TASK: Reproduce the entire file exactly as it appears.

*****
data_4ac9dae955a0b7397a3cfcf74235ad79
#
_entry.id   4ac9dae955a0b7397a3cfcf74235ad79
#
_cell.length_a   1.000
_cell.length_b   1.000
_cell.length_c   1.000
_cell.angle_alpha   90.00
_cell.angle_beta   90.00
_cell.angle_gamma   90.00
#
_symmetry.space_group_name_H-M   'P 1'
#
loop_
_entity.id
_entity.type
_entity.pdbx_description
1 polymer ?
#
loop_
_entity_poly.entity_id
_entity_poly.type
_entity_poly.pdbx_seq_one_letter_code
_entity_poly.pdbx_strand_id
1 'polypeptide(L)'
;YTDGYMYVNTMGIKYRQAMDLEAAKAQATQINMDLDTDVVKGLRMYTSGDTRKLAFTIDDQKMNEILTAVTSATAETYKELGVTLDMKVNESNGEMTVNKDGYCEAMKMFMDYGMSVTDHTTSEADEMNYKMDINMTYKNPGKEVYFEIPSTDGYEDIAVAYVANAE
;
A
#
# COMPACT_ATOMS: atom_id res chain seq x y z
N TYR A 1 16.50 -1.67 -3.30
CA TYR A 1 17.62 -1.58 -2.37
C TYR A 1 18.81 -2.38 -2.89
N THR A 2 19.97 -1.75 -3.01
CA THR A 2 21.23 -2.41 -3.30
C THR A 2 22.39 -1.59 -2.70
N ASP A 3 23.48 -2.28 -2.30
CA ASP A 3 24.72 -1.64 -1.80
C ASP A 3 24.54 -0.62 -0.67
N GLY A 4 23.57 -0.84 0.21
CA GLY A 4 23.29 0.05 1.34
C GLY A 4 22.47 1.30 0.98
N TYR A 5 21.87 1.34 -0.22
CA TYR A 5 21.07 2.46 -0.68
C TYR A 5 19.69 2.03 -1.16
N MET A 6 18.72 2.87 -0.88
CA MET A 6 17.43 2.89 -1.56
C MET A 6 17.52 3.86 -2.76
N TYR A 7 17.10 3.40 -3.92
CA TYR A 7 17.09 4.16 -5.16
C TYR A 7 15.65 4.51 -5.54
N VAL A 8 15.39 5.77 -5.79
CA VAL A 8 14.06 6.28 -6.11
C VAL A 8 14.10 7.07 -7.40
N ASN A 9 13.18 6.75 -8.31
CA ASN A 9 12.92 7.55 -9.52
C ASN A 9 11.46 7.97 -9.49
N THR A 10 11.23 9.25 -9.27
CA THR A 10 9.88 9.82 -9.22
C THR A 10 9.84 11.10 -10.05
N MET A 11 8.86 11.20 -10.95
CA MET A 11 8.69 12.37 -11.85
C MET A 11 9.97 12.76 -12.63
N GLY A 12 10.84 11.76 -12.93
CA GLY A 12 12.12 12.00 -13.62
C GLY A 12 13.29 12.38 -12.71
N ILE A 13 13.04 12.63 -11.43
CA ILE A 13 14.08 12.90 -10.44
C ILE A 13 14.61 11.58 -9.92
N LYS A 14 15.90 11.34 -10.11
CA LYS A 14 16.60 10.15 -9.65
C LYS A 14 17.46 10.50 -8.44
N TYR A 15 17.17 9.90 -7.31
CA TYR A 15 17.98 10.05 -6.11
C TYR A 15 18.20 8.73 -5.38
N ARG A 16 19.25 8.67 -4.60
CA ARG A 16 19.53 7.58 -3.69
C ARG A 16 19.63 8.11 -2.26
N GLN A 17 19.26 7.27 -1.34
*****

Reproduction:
data_4ac9dae955a0b7397a3cfcf74235ad79
#
_entry.id   4ac9dae955a0b7397a3cfcf74235ad79
#
_cell.length_a   1.000
_cell.length_b   1.000
_cell.length_c   1.000
_cell.angle_alpha   90.00
_cell.angle_beta   90.00
_cell.angle_gamma   90.00
#
_symmetry.space_group_name_H-M   'P 1'
#
loop_
_entity.id
_entity.type
_entity.pdbx_description
1 polymer ?
#
loop_
_entity_poly.entity_id
_entity_poly.type
_entity_poly.pdbx_seq_one_letter_code
_entity_poly.pdbx_strand_id
1 'polypeptide(L)'
;YTDGYMYVNTMGIKYRQAMDLEAAKAQATQINMDLDTDVVKGLRMYTSGDTRKLAFTIDDQKMNEILTAVTSATAETYKELGVTLDMKVNESNGEMTVNKDGYCEAMKMFMDYGMSVTDHTTSEADEMNYKMDINMTYKNPGKEVYFEIPSTDGYEDIAVAYVANAE
;
A
#
# COMPACT_ATOMS: atom_id res chain seq x y z
N TYR A 1 16.50 -1.67 -3.30
CA TYR A 1 17.62 -1.58 -2.37
C TYR A 1 18.81 -2.38 -2.89
N THR A 2 19.97 -1.75 -3.01
CA THR A 2 21.23 -2.41 -3.30
C THR A 2 22.39 -1.59 -2.70
N ASP A 3 23.48 -2.28 -2.30
CA ASP A 3 24.72 -1.64 -1.80
C ASP A 3 24.54 -0.62 -0.67
N GLY A 4 23.57 -0.84 0.21
CA GLY A 4 23.29 0.05 1.34
C GLY A 4 22.47 1.30 0.98
N TYR A 5 21.87 1.34 -0.22
CA TYR A 5 21.07 2.46 -0.68
C TYR A 5 19.69 2.03 -1.16
N MET A 6 18.72 2.87 -0.88
CA MET A 6 17.43 2.89 -1.56
C MET A 6 17.52 3.86 -2.76
N TYR A 7 17.10 3.40 -3.92
CA TYR A 7 17.09 4.16 -5.16
C TYR A 7 15.65 4.51 -5.54
N VAL A 8 15.39 5.77 -5.79
CA VAL A 8 14.06 6.28 -6.11
C VAL A 8 14.10 7.07 -7.40
N ASN A 9 13.18 6.75 -8.31
CA ASN A 9 12.92 7.55 -9.52
C ASN A 9 11.46 7.97 -9.49
N THR A 10 11.23 9.25 -9.27
CA THR A 10 9.88 9.82 -9.22
C THR A 10 9.84 11.10 -10.05
N MET A 11 8.86 11.20 -10.95
CA MET A 11 8.69 12.37 -11.85
C MET A 11 9.97 12.76 -12.63
N GLY A 12 10.84 11.76 -12.93
CA GLY A 12 12.12 12.00 -13.62
C GLY A 12 13.29 12.38 -12.71
N ILE A 13 13.04 12.63 -11.43
CA ILE A 13 14.08 12.90 -10.44
C ILE A 13 14.61 11.58 -9.92
N LYS A 14 15.90 11.34 -10.11
CA LYS A 14 16.60 10.15 -9.65
C LYS A 14 17.46 10.50 -8.44
N TYR A 15 17.17 9.90 -7.31
CA TYR A 15 17.98 10.05 -6.11
C TYR A 15 18.20 8.73 -5.38
N ARG A 16 19.25 8.67 -4.60
CA ARG A 16 19.53 7.58 -3.69
C ARG A 16 19.63 8.11 -2.26
N GLN A 17 19.26 7.27 -1.34